RE: A notice in the May 3 edition of the Mission Record about applications to the Agricultural Land Commission (ALC) to exclude six properties from the Agricultural Land Reserve (ALR) in southwest Mission.
I am absolutely opposed to the exclusion of these six properties and any other Mission properties in the ALR. I am in disagreement, not from any personal bias about the owners of these properties. It is my understanding that B.C. has only about one per cent prime (without limitation) agricultural land and Mission has less than five per cent land base in the ALR.
We must be forward-thinking as to where food will be coming from as populations increase in the Fraser Valley and B.C.
We can’t continue relying on California and other areas for our food supply as their reliability can change due to politics, economics or natural occurrences.
Also, growing dope on ALR land is putting pressure on the viability of food production.
One of the few good things the NDP government put in place, the ALR, if not depleted will become more important for future generations.
It is particularly disturbing that Mission council is also applying to remove one property from the ALR and even paying a private agent to do their bidding.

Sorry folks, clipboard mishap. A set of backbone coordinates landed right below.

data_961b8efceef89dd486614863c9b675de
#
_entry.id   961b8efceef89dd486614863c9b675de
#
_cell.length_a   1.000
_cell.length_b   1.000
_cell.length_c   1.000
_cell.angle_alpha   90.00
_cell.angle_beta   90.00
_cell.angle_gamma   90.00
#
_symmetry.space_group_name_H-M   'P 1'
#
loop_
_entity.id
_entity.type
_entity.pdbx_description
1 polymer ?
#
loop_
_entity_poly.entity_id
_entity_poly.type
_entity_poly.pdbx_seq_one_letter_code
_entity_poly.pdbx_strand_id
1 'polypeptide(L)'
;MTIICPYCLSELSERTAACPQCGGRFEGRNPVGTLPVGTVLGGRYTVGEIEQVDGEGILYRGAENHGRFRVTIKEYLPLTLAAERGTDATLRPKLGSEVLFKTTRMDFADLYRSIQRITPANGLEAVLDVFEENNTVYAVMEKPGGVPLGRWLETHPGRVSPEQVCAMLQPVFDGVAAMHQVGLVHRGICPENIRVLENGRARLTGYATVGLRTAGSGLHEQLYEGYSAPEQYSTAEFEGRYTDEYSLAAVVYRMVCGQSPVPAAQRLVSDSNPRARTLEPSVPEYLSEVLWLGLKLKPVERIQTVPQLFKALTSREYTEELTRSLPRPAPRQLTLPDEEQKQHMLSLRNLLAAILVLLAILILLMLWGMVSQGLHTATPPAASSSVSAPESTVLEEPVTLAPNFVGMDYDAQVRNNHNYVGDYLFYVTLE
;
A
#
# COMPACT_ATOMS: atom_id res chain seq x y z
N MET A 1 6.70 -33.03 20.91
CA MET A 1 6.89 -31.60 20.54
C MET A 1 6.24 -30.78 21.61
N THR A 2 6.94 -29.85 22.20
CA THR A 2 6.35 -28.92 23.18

Is there not one of the high-priced help in city hall capable of filling out an application form?
It seems incongruous that council is protecting the urban reserve (where I live) from development to preserve for high density in the future yet is against preserving agricultural land to provide sustenance.
If these applications are successful, how do we stop the future incursions into the ALR given this precedent?
The analogy that comes to mind is, if you have extra money in the bank that is not needed now, should you spend it or save it for a rainy day? In the case of unused farmland, should you dispose of it or keep it in the agricultural land bank for when needed in the future?
It is vital to protect the ALR land despite not currently being farmed.